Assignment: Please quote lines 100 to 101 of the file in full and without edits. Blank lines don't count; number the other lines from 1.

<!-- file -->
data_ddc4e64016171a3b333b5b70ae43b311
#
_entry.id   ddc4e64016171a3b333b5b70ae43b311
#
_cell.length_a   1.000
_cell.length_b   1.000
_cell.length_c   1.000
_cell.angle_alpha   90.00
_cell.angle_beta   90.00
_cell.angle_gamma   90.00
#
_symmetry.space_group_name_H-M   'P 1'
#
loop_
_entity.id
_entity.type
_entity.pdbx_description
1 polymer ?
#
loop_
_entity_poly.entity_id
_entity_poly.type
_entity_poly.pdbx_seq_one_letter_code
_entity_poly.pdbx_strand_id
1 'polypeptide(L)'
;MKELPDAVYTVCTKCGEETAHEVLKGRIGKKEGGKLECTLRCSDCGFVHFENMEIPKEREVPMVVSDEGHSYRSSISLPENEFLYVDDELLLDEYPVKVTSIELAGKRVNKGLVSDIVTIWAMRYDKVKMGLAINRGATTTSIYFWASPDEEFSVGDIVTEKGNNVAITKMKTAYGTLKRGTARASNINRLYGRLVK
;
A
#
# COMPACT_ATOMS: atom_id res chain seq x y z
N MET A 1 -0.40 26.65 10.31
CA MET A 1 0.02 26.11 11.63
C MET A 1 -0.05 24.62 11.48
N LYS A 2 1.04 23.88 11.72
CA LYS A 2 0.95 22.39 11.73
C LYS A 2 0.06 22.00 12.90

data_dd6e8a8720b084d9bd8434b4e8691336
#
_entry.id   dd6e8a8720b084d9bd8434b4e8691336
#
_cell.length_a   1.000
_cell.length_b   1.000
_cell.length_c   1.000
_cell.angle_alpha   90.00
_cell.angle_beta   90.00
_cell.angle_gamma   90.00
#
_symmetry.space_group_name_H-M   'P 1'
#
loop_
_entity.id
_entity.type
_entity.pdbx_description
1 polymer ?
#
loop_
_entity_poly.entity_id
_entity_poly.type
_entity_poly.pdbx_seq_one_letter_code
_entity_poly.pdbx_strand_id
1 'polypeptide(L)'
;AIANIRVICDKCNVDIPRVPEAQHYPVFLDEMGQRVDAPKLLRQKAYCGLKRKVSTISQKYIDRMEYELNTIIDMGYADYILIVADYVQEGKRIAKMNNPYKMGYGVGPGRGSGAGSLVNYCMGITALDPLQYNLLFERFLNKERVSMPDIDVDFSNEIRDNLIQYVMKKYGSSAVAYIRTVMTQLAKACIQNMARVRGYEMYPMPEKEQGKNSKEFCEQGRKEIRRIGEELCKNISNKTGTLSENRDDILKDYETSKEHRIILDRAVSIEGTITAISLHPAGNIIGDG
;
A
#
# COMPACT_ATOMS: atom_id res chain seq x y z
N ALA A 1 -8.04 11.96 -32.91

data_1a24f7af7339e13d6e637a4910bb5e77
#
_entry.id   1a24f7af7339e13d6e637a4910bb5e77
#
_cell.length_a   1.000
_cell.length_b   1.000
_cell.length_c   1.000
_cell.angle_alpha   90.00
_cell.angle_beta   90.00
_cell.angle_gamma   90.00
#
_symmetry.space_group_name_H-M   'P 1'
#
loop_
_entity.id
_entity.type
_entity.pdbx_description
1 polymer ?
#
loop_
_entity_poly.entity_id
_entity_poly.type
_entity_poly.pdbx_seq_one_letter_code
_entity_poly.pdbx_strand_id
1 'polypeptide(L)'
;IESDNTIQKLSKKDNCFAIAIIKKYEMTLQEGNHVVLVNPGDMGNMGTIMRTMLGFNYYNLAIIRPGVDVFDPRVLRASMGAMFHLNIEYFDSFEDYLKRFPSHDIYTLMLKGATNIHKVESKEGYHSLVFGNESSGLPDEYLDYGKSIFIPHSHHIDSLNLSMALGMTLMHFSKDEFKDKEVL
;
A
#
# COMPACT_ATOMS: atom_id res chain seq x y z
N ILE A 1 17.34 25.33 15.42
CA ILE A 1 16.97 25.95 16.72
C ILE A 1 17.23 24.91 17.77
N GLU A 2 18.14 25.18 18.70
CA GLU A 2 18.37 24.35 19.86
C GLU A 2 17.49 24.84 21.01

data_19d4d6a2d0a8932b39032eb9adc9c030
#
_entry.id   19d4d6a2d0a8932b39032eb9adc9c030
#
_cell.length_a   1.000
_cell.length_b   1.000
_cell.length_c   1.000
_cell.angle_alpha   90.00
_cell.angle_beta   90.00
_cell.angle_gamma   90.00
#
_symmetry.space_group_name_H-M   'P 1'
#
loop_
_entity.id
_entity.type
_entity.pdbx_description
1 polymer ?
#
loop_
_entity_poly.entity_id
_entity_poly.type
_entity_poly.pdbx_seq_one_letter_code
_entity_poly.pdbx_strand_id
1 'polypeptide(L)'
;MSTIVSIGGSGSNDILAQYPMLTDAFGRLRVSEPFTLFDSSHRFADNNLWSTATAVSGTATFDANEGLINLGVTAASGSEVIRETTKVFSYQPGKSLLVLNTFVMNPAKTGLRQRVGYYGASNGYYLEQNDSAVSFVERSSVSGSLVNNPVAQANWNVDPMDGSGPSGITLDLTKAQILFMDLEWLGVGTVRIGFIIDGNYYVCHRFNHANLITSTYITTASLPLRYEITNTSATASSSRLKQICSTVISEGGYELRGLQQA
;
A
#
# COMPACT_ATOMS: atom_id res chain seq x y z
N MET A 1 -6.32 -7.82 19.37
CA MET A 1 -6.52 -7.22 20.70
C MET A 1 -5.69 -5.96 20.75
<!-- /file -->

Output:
C ILE A 1 17.23 24.91 17.77
N GLU A 2 18.14 25.18 18.70